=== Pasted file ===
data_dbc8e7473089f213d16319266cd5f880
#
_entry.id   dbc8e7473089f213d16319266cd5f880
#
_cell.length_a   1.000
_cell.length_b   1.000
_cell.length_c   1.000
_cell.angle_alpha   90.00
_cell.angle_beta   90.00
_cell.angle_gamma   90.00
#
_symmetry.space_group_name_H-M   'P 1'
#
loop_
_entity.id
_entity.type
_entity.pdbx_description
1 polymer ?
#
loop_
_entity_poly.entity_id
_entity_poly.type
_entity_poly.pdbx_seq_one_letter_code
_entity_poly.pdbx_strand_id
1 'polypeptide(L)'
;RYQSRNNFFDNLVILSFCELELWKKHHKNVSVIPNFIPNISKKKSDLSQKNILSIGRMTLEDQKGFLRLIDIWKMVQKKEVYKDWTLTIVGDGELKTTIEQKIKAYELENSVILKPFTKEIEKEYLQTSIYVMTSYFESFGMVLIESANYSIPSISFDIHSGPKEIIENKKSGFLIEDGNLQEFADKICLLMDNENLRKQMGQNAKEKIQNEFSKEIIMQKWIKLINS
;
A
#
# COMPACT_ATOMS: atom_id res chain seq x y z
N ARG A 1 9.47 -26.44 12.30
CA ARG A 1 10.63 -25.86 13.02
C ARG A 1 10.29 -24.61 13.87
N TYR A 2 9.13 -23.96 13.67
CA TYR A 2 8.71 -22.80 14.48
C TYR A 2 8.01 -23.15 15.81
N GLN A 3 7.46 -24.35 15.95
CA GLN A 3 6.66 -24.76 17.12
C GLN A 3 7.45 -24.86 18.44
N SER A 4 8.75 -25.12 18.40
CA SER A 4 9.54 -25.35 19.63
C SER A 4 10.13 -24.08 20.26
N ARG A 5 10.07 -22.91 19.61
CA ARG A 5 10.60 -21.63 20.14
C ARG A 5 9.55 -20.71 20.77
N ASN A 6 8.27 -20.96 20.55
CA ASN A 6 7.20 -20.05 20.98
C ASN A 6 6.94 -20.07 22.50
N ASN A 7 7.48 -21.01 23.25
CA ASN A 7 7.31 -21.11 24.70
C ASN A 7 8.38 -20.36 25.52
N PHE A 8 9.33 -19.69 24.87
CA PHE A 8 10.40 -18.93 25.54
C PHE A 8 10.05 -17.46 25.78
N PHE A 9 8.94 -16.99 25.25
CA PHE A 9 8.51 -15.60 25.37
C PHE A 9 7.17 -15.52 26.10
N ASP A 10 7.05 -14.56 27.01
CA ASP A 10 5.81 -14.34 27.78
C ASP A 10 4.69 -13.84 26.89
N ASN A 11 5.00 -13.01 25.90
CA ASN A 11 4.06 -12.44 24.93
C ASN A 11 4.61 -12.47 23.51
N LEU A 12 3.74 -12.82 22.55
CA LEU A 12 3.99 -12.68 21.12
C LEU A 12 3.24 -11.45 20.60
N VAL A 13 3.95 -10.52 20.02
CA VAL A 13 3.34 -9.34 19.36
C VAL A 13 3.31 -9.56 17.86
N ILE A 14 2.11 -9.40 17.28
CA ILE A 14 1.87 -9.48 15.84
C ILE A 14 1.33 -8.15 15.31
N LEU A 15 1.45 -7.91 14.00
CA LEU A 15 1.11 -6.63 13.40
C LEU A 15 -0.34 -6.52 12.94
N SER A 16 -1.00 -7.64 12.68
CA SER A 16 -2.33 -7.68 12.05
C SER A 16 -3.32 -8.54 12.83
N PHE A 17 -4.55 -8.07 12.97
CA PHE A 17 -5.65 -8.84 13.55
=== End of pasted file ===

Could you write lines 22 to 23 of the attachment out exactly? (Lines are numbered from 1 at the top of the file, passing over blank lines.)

_entity_poly.type
_entity_poly.pdbx_seq_one_letter_code